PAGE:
Nicknamed Meg in "Much Ado About Nothing", she's a fashionable and flirtatious lady-in-waiting to Hero. The same name was used in "Henry VI: Part 1", where she is daughter to a duke; in "Henry VI: Part 2" and "Richard III", this character has become Queen of England. Also in "Richard III," there is ANOTHER character named Margaret.

  • Margery

    A witch in "Henry VI: Part 2". Last name is Jourdain (Jordan) in the play, which could make a great first/middle name combination!

  • Mariana

    A neighbor in "All's Well that Ends Well"; a secondary character in "Measure for Measure".

  • Marina

    In "Pericles", she is the title character's daughter, born at sea during a storm. Her ability to surpass Philoten in every way incurs Dionyza's wrath.

  • Miranda

    Used in "The Tempest" for the protagonist's daughter-- a naiive girl with much to learn about the world, but armed with a compassionate heart.

  • Maria

    A lady and attendant to the princess in "Love's Labour's Lost". Shakespeare used this same name for a different lady-in-waiting in "Twelfth Night".

  • Mopsa

    A shepherdess from "The Winter's Tale", with whom The Clown expresses interest.

  • Nell

    Used as a nickname for Duchess Eleanor in "Henry VI: Part 2". Used for a tavern hostess in both parts of "Henry IV" as well as "Henry V". The same name was used again in "The Two Noble Kinsmen" for a country wench. It was used yet again in "The Comedy of Errors" as a name for a servant. Though she is described at great length, Nell never appears onstage in "The Comedy of Errors", so her character is sometimes combined with Luce for stage productions.

  • Nerissa

    A maid-in-waiting to Portia in "The Merchant of Venice".

  • Octavia

    Used in "Antony and Cleopatra," she is Caesar's sister.

  • Olivia

    As one of the main characters in "Twelfth Night", she is a countess who falls in love with "Cesario" (Viola in disguise).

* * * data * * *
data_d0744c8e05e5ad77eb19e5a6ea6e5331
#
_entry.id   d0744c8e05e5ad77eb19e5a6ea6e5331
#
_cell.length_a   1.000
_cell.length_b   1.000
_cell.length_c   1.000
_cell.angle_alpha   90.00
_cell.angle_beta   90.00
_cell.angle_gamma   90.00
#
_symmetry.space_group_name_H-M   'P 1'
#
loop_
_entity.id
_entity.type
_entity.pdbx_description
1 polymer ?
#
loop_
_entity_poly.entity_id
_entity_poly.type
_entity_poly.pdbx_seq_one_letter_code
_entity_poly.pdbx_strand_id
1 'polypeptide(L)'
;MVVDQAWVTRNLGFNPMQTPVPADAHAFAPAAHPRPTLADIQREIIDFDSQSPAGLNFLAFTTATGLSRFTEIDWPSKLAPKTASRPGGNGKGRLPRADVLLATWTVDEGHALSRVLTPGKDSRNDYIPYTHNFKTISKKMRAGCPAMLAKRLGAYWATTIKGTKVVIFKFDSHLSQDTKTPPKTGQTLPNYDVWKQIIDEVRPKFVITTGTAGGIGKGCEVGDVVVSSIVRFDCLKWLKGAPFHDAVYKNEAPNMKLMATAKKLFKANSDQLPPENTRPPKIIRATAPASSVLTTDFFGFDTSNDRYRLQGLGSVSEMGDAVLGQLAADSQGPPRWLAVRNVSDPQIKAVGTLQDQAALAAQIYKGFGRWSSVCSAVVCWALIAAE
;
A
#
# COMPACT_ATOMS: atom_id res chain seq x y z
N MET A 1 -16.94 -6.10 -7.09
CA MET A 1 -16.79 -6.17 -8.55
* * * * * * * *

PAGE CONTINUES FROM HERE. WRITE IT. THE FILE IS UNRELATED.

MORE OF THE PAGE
• Ophelia

    This famous name is used in "Hamlet", where she is a young lady who is greatly distressed by her circumstances and ultimately drowns.

  • Patience

    Queen Katharine's loyal servant in "Henry VIII".

  • Paulina

    A wife in "The Winter's Tale," she is a strong woman-- brave, upright, and authoritative, with a strong moral compass and a real sense of right and wrong.

  • Perdita

    Shakespeare uses this name in "The Winter's Tale" for a girl who does not know that she is daughter to a king and queen.

  • Phebe

    A shepherdess from "As You Like It" who falls in love with "Ganymede"-- not knowing "his" secret!

  • Philippa

    The queen in "Edward III", married to the titular Edward.

  • Portia

    A wealthy heiress with many suitors in "The Merchant of Venice". The name is also used in "Julius Caesar" for Brutus' wife.

  • Philoten

    Dionyza's daughter in "Pericles", not seen on stage but mentioned.

  • Phrynia

    Mistress to an Athenian soldier/captain in "Timon of Athens".

  • Regan

    The middle sister in "King Lear", she (like Goneril) is shown to often offer false flattery and hurt others through her actions and words.

  • Rosalind

    The feisty main character of "As You Like It" who disguises herself as a man ("Ganymede") and runs away to the forest.

  • Rosaline

    A lady and attendant to the princess in "Love's Labour's Lost".

  • Silvia

    A duke's daughter in "The Two Gentlemen of Verona".

  • Tamora

    In "Titus Andronicus", she is the Queen of the Goths.

  • Thisbe

    Used in "A Midsummer Night's Dream" as a role taken upon in the play-within-the-play segment; originally from Ovid's "Metamorphoses".

  • Titania

    The Fairy Queen in "A Midsummer Night's Dream," married to Oberon.

  • Thaisa

    A beautiful princess in "Pericles", she falls in love with Pericles without knowing his lineage.

  • Timandra

    Mistress to an Athenian soldier/captain in "Timon of Athens".

  • Ursula

    From "Much Ado About Nothing," she's one of Hero's ladies-in-waiting.

  • Valeria

    In "Coriolanus," she is Virgilia's friend, known for her chaste behavior and noble upbringing.

  • Viola

    One of the main characters in "Twelfth Night", she disguises herself as a man (Cesario) to survive. Twin sister to Sebastian.

  • Virgilia

    The title character's wife in "Coriolanus"-- she loves him and worries about him constantly.

  • Violenta

    A very minor character in "All's Well that Ends Well", she is considered one of Shakespeare's "ghost character".

  • Volumina

    In "Coriolanus", she is the title character's mother-- strong, proud, prim, and unyielding.